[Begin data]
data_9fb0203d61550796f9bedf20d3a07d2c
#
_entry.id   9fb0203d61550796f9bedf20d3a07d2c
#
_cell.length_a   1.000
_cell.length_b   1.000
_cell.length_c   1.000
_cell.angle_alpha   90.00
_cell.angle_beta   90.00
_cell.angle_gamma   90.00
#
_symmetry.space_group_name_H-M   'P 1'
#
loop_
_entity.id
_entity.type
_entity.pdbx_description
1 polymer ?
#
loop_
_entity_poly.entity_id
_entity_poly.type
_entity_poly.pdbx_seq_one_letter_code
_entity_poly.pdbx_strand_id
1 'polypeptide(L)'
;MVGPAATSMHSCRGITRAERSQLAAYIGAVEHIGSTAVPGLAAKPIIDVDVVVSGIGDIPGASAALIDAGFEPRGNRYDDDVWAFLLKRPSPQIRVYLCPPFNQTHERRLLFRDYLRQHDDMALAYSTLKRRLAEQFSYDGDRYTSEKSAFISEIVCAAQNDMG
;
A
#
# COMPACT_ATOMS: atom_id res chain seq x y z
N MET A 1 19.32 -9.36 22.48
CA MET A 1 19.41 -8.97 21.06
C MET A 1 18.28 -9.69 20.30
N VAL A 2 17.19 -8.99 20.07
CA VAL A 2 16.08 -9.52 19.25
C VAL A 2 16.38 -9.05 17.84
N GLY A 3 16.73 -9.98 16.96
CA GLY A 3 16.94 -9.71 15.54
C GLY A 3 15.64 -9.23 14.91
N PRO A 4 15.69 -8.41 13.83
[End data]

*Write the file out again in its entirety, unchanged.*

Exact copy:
data_9fb0203d61550796f9bedf20d3a07d2c
#
_entry.id   9fb0203d61550796f9bedf20d3a07d2c
#
_cell.length_a   1.000
_cell.length_b   1.000
_cell.length_c   1.000
_cell.angle_alpha   90.00
_cell.angle_beta   90.00
_cell.angle_gamma   90.00
#
_symmetry.space_group_name_H-M   'P 1'
#
loop_
_entity.id
_entity.type
_entity.pdbx_description
1 polymer ?
#
loop_
_entity_poly.entity_id
_entity_poly.type
_entity_poly.pdbx_seq_one_letter_code
_entity_poly.pdbx_strand_id
1 'polypeptide(L)'
;MVGPAATSMHSCRGITRAERSQLAAYIGAVEHIGSTAVPGLAAKPIIDVDVVVSGIGDIPGASAALIDAGFEPRGNRYDDDVWAFLLKRPSPQIRVYLCPPFNQTHERRLLFRDYLRQHDDMALAYSTLKRRLAEQFSYDGDRYTSEKSAFISEIVCAAQNDMG
;
A
#
# COMPACT_ATOMS: atom_id res chain seq x y z
N MET A 1 19.32 -9.36 22.48
CA MET A 1 19.41 -8.97 21.06
C MET A 1 18.28 -9.69 20.30
N VAL A 2 17.19 -8.99 20.07
CA VAL A 2 16.08 -9.52 19.25
C VAL A 2 16.38 -9.05 17.84
N GLY A 3 16.73 -9.98 16.96
CA GLY A 3 16.94 -9.71 15.54
C GLY A 3 15.64 -9.23 14.91
N PRO A 4 15.69 -8.41 13.83